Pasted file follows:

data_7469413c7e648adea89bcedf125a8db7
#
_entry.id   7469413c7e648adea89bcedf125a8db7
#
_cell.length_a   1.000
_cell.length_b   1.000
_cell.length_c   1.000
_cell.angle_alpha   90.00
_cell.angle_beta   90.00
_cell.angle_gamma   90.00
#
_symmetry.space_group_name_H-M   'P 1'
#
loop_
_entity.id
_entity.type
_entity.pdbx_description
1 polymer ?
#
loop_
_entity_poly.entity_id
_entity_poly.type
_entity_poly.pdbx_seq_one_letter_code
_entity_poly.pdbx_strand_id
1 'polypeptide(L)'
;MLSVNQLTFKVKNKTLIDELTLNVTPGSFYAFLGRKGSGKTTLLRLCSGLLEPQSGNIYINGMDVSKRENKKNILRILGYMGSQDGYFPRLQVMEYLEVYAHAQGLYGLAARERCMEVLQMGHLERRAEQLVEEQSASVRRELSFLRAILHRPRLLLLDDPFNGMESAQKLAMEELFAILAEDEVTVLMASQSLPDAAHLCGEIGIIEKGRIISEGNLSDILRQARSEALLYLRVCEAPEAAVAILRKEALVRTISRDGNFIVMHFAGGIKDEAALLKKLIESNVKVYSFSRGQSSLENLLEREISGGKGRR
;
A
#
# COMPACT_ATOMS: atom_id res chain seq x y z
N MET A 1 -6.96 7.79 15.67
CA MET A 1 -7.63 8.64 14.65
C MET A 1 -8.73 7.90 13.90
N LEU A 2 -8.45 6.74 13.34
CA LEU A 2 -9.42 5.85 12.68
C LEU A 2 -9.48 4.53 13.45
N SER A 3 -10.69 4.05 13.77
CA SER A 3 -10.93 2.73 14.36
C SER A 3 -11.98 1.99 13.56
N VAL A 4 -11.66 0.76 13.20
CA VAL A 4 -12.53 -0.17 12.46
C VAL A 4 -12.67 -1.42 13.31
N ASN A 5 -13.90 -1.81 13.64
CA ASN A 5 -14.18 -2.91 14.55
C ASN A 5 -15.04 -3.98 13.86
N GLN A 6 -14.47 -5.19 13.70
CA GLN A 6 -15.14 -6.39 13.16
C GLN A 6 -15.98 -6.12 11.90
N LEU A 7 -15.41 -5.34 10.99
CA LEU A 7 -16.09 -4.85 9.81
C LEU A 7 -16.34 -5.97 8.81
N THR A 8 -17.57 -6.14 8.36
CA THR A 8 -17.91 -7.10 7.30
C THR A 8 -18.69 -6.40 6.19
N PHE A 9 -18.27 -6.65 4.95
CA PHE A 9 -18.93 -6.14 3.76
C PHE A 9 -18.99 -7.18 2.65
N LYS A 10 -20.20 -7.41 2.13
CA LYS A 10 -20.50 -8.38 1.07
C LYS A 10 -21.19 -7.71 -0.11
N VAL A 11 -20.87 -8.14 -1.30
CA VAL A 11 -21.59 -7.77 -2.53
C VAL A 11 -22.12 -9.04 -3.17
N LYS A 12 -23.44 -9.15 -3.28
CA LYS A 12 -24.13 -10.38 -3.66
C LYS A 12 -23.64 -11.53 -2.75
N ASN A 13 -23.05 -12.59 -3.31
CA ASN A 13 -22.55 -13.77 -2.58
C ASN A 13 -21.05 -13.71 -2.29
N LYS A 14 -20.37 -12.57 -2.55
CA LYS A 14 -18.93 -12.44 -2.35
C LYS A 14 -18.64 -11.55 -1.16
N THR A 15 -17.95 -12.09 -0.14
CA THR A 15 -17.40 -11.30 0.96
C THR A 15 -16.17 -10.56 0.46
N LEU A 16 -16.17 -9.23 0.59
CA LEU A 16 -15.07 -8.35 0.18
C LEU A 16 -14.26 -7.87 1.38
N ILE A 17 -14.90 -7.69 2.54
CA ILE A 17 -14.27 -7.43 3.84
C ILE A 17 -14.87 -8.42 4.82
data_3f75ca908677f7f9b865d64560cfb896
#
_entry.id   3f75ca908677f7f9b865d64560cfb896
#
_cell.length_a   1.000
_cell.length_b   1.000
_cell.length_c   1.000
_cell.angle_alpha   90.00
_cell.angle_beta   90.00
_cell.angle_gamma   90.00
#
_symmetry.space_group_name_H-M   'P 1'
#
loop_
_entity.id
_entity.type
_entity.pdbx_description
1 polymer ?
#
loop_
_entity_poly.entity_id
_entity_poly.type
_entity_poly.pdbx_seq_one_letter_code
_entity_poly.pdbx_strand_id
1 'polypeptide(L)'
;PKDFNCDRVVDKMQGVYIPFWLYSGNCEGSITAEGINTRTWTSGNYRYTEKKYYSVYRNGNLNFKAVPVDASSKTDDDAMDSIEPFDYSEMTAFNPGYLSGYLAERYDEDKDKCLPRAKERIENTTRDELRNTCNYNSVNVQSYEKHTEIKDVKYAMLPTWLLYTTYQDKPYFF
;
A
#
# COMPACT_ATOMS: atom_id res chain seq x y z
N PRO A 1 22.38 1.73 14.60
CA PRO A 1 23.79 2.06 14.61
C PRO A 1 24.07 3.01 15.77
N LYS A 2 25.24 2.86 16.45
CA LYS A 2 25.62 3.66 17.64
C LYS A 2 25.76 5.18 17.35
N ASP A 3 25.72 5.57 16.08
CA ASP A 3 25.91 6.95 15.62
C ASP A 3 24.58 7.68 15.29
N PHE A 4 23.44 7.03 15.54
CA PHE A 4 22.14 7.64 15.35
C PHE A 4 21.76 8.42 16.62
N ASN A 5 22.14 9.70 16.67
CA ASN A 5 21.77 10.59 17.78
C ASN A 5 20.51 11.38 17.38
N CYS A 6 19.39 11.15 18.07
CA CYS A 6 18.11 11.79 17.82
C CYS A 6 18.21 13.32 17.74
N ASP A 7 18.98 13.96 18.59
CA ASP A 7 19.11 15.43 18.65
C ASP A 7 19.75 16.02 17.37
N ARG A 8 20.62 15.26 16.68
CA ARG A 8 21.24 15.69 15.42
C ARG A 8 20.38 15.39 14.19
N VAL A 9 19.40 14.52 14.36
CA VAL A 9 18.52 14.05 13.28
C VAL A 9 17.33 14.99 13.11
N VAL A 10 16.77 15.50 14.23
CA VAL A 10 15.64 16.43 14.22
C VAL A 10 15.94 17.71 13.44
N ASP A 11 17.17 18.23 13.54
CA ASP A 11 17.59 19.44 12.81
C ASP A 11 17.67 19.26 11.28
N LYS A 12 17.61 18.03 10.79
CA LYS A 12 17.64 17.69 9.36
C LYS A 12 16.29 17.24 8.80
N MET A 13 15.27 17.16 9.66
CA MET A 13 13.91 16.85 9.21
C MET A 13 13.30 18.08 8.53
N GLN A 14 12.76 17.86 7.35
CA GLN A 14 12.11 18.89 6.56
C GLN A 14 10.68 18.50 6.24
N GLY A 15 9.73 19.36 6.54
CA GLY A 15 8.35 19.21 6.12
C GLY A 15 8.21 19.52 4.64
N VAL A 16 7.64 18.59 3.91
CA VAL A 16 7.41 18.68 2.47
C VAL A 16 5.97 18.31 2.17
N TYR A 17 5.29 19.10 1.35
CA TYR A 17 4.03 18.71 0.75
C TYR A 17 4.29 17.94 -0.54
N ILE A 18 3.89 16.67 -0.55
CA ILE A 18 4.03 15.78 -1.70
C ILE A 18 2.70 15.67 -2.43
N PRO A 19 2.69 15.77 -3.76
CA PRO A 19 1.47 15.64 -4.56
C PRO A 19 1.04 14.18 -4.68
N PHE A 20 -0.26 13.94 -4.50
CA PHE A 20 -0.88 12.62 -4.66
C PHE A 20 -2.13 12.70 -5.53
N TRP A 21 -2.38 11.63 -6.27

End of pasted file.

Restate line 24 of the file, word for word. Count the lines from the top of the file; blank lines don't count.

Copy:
_entity_poly.pdbx_strand_id